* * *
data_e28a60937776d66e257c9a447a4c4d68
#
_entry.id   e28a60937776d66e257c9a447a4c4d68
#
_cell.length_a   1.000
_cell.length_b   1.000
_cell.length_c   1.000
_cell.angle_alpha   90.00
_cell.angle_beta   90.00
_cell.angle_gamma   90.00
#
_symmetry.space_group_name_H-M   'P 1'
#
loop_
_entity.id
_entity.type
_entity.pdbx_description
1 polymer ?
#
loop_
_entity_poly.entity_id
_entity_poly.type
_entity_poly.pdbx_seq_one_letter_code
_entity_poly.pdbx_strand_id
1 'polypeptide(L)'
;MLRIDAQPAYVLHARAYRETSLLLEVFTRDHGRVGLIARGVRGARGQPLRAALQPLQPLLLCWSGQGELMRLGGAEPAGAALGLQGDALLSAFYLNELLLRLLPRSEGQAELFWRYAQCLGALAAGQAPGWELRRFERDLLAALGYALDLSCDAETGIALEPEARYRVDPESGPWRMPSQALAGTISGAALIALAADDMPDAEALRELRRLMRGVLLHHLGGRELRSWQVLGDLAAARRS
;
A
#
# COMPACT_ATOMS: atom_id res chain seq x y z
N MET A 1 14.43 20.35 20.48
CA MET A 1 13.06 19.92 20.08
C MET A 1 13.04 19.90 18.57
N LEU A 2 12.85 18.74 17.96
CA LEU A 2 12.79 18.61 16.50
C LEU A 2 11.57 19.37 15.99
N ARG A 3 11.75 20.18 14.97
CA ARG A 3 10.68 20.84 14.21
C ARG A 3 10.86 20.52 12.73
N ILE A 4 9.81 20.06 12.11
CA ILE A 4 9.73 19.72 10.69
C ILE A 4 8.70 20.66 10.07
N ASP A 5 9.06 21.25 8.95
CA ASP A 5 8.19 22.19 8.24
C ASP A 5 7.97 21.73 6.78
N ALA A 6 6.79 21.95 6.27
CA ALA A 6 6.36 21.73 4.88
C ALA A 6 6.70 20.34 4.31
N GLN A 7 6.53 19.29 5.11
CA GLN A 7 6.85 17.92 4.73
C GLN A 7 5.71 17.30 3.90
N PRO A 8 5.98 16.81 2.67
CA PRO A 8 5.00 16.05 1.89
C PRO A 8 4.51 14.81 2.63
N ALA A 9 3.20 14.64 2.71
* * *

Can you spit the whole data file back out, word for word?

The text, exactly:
data_e28a60937776d66e257c9a447a4c4d68
#
_entry.id   e28a60937776d66e257c9a447a4c4d68
#
_cell.length_a   1.000
_cell.length_b   1.000
_cell.length_c   1.000
_cell.angle_alpha   90.00
_cell.angle_beta   90.00
_cell.angle_gamma   90.00
#
_symmetry.space_group_name_H-M   'P 1'
#
loop_
_entity.id
_entity.type
_entity.pdbx_description
1 polymer ?
#
loop_
_entity_poly.entity_id
_entity_poly.type
_entity_poly.pdbx_seq_one_letter_code
_entity_poly.pdbx_strand_id
1 'polypeptide(L)'
;MLRIDAQPAYVLHARAYRETSLLLEVFTRDHGRVGLIARGVRGARGQPLRAALQPLQPLLLCWSGQGELMRLGGAEPAGAALGLQGDALLSAFYLNELLLRLLPRSEGQAELFWRYAQCLGALAAGQAPGWELRRFERDLLAALGYALDLSCDAETGIALEPEARYRVDPESGPWRMPSQALAGTISGAALIALAADDMPDAEALRELRRLMRGVLLHHLGGRELRSWQVLGDLAAARRS
;
A
#
# COMPACT_ATOMS: atom_id res chain seq x y z
N MET A 1 14.43 20.35 20.48
CA MET A 1 13.06 19.92 20.08
C MET A 1 13.04 19.90 18.57
N LEU A 2 12.85 18.74 17.96
CA LEU A 2 12.79 18.61 16.50
C LEU A 2 11.57 19.37 15.99
N ARG A 3 11.75 20.18 14.97
CA ARG A 3 10.68 20.84 14.21
C ARG A 3 10.86 20.52 12.73
N ILE A 4 9.81 20.06 12.11
CA ILE A 4 9.73 19.72 10.69
C ILE A 4 8.70 20.66 10.07
N ASP A 5 9.06 21.25 8.95
CA ASP A 5 8.19 22.19 8.24
C ASP A 5 7.97 21.73 6.78
N ALA A 6 6.79 21.95 6.27
CA ALA A 6 6.36 21.73 4.88
C ALA A 6 6.70 20.34 4.31
N GLN A 7 6.53 19.29 5.11
CA GLN A 7 6.85 17.92 4.73
C GLN A 7 5.71 17.30 3.90
N PRO A 8 5.98 16.81 2.67
CA PRO A 8 5.00 16.05 1.89
C PRO A 8 4.51 14.81 2.63
N ALA A 9 3.20 14.64 2.71